Terraforming, Monumentality and Long Term Practice in the Coast Salish World
Author(s): Colin Grier
The archaeological record of the southern Gulf Islands of coastal British Columbia provides evidence of deliberate and long-term construction of coastal landforms over the last 4500 years. Local landscapes were altered, modified and managed in the service of production, but the implications of such practices for the construction of place, of inequality, and of political networks are profound. I document the magnitude and extent of landscape construction spatially, focusing on quantifying investments in coastal spit sites from the southern Gulf Islands. I also address the temporal scale of this landscape construction process, which, while fundamentally long term, also appears to have been punctuated by shorter term moment of contestation and reorganization. My overarching objective is to better establish how material production, social inequalities, and political autonomy played out over deep time, and refine notions of how ownership systems can emerge from the construction of built places.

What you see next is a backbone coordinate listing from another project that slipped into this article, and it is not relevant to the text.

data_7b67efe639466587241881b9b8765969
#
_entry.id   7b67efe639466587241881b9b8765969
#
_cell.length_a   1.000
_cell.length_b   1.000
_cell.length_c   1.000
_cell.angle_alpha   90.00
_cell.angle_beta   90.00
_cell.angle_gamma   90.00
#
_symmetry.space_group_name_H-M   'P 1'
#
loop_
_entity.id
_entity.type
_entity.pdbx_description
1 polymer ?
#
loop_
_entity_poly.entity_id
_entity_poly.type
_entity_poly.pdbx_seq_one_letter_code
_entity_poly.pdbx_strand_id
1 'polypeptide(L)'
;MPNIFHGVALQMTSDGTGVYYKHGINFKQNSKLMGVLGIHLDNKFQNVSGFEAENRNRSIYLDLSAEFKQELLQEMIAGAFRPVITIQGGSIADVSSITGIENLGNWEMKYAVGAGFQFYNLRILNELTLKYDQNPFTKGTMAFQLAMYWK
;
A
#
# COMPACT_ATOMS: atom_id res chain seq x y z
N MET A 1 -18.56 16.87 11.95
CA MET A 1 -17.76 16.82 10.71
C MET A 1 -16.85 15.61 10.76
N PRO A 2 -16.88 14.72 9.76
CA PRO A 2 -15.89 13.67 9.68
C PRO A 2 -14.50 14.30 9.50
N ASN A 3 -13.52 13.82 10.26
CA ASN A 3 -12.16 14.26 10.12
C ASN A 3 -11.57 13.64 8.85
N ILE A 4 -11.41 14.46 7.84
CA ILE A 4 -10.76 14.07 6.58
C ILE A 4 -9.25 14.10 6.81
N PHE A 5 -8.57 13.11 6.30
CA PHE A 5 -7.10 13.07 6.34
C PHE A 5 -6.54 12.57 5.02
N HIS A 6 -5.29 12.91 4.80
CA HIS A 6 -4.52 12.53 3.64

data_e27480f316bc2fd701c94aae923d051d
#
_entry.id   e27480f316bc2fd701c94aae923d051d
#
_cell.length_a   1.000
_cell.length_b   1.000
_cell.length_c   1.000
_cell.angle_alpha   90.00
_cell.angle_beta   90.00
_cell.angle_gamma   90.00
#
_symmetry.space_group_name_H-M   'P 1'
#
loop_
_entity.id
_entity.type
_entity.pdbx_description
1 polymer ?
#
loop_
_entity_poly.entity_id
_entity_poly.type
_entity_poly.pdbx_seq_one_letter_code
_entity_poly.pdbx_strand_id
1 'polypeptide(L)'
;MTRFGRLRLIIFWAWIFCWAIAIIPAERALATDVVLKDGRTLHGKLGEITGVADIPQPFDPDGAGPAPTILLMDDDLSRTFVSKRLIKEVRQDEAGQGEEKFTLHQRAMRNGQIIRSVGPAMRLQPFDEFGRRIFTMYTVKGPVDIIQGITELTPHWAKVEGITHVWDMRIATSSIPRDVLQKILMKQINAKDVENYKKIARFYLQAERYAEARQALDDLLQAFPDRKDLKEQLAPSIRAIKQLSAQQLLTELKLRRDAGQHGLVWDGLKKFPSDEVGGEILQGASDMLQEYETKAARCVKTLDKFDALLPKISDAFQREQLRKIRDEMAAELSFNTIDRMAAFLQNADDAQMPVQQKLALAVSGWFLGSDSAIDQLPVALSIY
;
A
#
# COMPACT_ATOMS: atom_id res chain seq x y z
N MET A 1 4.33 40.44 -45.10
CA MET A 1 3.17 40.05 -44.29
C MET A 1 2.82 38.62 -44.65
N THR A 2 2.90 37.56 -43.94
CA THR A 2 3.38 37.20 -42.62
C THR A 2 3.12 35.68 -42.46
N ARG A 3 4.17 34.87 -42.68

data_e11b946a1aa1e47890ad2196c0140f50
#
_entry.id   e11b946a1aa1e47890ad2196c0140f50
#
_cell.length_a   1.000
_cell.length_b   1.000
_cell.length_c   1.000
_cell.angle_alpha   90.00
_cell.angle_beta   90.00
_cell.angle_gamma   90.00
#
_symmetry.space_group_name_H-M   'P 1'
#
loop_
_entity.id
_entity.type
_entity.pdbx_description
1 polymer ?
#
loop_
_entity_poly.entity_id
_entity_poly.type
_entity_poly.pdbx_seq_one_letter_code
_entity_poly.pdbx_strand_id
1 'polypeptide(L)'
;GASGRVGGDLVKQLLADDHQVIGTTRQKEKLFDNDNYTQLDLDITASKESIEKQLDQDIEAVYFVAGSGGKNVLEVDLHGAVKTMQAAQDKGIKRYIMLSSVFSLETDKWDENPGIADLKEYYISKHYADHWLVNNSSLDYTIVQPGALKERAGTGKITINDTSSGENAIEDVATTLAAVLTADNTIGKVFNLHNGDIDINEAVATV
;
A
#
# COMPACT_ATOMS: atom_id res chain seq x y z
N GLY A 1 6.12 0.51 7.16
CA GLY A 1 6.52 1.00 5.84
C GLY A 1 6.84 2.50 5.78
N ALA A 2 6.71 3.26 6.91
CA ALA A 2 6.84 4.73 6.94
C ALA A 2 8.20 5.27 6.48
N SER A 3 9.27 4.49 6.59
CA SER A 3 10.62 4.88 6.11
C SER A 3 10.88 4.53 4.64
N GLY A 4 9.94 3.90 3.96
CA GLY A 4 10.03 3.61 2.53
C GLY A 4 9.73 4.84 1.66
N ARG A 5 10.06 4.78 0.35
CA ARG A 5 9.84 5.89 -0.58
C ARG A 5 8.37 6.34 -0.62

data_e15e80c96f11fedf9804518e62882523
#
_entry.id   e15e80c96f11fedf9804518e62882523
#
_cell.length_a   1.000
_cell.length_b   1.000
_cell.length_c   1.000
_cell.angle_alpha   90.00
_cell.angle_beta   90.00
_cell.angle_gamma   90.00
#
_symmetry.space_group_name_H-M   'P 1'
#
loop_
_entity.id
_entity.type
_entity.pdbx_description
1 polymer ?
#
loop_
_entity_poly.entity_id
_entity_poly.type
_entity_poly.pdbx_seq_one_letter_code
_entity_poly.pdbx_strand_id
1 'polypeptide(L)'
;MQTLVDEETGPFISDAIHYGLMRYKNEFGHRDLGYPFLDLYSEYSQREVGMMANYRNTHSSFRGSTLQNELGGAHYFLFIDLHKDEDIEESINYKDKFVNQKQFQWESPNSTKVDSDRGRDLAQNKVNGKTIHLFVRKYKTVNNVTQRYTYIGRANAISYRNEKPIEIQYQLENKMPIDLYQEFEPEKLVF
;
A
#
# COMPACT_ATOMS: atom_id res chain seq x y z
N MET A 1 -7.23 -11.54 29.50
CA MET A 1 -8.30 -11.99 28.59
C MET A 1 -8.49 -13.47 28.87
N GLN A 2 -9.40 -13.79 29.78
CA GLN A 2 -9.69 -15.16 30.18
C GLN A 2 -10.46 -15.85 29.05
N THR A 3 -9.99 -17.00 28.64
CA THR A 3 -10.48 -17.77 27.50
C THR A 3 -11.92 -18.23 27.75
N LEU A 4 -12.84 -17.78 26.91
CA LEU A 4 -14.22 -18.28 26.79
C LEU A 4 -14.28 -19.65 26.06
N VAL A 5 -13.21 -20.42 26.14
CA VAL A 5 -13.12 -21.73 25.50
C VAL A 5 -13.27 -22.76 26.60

Cite this Record
Terraforming, Monumentality and Long Term Practice in the Coast Salish World. Colin Grier. Presented at The 81st Annual Meeting of the Society for American Archaeology, Orlando, Florida. 2016 ( tDAR id: 403609)
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min long: -169.717; min lat: 42.553 ; max long: -122.607; max lat: 71.301 ;